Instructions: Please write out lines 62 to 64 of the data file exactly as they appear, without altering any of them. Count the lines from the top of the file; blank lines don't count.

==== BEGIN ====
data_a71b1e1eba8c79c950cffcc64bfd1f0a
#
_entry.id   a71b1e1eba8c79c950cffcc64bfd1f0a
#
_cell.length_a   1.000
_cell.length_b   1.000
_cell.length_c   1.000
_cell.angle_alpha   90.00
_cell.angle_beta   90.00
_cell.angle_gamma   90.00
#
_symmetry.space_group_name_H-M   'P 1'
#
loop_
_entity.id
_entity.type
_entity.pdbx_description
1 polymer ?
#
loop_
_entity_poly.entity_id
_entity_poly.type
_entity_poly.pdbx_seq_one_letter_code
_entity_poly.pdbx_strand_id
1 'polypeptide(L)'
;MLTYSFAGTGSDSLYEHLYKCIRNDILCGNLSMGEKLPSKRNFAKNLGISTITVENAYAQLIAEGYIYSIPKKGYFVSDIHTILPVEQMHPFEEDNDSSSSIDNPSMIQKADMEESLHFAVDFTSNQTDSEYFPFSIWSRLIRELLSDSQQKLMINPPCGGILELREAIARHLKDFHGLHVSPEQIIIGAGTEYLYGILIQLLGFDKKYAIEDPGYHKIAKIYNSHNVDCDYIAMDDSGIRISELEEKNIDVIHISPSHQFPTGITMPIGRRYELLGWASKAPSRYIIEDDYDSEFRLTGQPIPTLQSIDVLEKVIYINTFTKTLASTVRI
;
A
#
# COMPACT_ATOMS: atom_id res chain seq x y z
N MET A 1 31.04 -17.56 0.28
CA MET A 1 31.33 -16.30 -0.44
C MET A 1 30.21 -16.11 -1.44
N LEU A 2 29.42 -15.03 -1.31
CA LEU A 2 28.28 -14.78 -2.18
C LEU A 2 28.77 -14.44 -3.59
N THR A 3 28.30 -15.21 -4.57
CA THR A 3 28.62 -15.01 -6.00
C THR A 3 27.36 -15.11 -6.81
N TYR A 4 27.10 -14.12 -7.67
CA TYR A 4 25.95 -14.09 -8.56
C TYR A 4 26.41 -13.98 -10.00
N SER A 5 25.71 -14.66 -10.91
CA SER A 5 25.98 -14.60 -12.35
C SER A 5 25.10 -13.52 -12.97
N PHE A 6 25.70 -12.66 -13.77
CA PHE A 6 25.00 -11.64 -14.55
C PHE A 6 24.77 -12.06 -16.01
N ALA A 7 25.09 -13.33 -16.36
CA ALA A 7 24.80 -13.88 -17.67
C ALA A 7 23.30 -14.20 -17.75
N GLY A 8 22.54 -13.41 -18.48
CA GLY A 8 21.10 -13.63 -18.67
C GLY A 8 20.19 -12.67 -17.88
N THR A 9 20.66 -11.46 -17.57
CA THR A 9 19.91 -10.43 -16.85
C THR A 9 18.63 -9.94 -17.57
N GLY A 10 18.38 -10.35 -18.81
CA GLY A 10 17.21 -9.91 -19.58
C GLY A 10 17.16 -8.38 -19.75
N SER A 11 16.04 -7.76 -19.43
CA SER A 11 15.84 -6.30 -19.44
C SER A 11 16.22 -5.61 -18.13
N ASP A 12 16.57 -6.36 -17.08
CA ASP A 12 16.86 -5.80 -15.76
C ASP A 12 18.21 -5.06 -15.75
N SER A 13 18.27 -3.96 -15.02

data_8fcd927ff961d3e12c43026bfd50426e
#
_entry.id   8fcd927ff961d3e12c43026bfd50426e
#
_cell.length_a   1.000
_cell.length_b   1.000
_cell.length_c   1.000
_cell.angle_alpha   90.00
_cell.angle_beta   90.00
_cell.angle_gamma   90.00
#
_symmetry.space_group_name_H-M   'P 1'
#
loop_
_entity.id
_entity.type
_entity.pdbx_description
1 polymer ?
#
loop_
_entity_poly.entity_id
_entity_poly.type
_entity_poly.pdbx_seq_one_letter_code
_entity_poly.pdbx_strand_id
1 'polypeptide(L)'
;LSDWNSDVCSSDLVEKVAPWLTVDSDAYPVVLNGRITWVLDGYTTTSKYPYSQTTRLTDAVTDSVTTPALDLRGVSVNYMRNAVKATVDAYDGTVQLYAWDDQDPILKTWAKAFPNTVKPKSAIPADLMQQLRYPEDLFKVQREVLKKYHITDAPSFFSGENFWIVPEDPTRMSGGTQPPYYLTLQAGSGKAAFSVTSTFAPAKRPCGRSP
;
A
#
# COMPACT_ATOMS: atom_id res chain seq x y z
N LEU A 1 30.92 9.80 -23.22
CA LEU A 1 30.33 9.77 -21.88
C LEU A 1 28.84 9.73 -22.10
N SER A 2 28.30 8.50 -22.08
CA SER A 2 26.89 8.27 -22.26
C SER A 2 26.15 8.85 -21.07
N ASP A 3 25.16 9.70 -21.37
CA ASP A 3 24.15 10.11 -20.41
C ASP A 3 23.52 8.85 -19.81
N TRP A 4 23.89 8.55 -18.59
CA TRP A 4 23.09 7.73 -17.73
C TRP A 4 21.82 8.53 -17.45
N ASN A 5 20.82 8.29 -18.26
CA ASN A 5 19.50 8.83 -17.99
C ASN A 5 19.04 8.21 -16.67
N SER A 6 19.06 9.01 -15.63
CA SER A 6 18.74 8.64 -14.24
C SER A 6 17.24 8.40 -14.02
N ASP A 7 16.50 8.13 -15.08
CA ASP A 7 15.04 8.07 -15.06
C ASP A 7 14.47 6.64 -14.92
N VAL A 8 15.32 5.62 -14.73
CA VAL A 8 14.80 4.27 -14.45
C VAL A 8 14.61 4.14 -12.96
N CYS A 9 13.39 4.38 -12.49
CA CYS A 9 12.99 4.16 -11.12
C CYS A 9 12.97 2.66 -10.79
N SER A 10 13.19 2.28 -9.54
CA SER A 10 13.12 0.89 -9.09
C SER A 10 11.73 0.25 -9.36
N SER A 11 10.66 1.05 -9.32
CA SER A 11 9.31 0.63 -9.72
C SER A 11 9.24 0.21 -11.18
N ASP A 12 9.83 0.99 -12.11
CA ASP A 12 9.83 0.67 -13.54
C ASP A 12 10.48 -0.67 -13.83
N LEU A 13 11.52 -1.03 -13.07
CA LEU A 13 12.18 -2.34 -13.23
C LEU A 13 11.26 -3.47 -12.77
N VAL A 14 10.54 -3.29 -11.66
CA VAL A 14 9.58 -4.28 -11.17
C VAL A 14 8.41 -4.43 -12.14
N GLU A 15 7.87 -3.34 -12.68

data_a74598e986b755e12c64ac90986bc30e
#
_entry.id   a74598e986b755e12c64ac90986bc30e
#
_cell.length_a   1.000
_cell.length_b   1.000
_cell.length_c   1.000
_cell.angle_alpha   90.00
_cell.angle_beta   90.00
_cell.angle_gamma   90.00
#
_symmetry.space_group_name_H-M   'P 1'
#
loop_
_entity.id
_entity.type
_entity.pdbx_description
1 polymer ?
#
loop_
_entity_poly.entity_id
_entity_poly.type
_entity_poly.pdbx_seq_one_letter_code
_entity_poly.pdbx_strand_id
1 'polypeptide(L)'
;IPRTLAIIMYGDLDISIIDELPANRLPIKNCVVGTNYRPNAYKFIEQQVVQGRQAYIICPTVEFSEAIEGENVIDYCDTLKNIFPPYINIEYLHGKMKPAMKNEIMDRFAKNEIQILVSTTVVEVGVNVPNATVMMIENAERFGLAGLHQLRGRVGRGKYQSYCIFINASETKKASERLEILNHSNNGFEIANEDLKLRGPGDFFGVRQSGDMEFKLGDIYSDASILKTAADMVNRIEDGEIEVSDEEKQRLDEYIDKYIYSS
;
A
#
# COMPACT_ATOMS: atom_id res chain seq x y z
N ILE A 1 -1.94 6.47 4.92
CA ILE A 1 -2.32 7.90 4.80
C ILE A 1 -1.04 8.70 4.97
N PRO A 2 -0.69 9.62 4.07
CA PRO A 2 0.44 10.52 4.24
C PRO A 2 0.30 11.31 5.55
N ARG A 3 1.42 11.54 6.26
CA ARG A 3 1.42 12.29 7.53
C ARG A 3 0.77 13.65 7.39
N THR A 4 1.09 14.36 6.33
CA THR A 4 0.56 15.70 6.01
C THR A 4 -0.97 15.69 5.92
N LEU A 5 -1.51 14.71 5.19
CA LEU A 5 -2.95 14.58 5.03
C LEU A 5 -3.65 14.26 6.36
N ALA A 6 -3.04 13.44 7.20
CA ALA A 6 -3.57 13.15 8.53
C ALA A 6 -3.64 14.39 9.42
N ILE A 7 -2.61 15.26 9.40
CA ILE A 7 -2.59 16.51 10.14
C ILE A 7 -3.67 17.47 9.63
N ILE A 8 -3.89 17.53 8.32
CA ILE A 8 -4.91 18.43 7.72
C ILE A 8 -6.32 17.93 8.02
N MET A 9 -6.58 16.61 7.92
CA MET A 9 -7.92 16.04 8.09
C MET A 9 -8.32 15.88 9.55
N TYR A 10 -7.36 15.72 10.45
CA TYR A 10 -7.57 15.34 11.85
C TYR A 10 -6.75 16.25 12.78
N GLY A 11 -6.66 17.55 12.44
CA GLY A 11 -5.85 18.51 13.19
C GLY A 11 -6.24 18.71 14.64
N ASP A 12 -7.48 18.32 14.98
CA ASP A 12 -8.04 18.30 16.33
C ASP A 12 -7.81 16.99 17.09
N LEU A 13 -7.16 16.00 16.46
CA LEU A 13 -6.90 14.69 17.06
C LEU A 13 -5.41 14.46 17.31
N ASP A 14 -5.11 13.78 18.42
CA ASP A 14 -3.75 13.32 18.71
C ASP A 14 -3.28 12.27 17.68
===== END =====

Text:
CA SER A 11 15.84 -6.30 -19.44
C SER A 11 16.22 -5.61 -18.13
N ASP A 12 16.57 -6.36 -17.08